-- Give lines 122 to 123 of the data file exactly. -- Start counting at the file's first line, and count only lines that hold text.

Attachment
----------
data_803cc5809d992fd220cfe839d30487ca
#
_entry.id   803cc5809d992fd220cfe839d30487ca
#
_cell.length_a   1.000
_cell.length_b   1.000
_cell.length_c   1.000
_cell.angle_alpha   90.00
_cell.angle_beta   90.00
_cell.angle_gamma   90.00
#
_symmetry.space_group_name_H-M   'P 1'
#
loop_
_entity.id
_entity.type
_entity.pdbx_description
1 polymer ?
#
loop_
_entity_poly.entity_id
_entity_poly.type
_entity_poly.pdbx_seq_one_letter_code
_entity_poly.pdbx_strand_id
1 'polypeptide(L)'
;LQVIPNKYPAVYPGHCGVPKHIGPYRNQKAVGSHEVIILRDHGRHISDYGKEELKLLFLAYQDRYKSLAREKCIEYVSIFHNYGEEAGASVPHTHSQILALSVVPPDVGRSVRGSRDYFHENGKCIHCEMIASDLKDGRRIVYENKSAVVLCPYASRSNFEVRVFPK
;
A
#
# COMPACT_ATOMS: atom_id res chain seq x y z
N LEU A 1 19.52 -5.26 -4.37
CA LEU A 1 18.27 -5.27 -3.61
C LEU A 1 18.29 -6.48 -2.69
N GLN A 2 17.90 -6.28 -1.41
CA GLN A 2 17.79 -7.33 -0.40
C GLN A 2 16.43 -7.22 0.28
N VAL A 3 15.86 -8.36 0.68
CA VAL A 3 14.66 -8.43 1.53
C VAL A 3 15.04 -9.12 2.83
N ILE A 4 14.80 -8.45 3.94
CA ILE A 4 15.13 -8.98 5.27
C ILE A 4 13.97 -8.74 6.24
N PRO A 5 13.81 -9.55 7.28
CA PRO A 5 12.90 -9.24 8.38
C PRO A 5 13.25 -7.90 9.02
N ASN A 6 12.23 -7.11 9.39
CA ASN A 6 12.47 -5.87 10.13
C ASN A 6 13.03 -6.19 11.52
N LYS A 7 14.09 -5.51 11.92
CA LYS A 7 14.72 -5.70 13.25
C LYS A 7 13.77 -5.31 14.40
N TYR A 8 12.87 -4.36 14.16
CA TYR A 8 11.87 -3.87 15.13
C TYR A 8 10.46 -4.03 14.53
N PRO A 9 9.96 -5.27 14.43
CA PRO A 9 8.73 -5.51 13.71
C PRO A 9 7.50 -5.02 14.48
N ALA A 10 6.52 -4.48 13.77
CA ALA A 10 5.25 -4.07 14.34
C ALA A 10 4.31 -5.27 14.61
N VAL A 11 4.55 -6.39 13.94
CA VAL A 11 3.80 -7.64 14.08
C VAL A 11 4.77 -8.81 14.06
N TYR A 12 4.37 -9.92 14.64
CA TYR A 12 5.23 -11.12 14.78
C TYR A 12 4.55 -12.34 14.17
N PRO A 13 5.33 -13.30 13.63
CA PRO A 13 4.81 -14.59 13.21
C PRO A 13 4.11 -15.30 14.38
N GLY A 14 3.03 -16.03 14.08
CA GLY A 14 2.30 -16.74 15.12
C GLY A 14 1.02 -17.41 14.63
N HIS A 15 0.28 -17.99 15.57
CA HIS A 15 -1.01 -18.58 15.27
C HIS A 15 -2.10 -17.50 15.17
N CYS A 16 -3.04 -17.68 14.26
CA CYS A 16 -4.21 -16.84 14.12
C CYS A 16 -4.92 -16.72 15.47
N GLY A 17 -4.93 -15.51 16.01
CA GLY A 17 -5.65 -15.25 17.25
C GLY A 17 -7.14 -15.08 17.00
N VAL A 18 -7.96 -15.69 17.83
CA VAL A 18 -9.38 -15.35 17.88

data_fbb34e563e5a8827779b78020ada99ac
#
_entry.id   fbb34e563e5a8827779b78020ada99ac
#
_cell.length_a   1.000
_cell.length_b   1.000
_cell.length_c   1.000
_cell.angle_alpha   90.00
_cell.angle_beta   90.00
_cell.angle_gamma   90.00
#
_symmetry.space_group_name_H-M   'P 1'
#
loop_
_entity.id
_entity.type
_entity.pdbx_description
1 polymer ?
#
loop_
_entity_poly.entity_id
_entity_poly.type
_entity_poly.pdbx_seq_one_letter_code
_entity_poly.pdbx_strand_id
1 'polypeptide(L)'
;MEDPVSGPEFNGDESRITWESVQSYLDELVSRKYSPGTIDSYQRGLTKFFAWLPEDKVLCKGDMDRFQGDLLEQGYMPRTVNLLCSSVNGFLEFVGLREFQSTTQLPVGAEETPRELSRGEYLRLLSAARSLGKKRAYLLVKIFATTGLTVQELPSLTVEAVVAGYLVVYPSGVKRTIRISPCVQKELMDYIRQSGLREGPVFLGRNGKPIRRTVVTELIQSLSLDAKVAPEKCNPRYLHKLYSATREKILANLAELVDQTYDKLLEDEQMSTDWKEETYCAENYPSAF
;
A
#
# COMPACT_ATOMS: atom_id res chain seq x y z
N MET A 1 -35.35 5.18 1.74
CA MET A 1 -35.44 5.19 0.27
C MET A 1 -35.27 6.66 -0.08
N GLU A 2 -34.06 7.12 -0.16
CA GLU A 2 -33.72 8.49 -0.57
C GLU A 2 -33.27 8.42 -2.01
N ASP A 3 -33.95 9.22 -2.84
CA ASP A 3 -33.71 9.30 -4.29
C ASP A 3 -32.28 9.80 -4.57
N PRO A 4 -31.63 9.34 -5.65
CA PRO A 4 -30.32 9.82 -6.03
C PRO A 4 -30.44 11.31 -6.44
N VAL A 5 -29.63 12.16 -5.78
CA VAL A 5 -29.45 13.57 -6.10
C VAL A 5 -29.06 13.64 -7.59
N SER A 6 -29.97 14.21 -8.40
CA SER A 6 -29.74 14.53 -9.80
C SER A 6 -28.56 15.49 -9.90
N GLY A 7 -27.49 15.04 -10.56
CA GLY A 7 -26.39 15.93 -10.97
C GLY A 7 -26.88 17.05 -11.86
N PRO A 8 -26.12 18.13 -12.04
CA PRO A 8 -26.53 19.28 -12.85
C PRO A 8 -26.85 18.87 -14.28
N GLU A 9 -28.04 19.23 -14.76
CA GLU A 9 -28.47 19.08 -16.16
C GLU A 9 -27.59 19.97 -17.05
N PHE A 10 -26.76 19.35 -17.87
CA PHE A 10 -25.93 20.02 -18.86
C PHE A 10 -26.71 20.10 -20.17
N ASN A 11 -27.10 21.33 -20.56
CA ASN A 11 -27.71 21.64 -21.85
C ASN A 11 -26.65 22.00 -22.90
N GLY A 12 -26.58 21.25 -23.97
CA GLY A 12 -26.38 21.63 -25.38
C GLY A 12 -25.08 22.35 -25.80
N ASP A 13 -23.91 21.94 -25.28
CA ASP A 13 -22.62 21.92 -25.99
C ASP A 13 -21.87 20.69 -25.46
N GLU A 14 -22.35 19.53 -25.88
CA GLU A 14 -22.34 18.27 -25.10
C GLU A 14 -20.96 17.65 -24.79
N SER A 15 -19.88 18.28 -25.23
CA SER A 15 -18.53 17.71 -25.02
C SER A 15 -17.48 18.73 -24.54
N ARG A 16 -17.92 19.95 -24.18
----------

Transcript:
C ASP A 3 -32.28 9.80 -4.57
N PRO A 4 -31.63 9.34 -5.65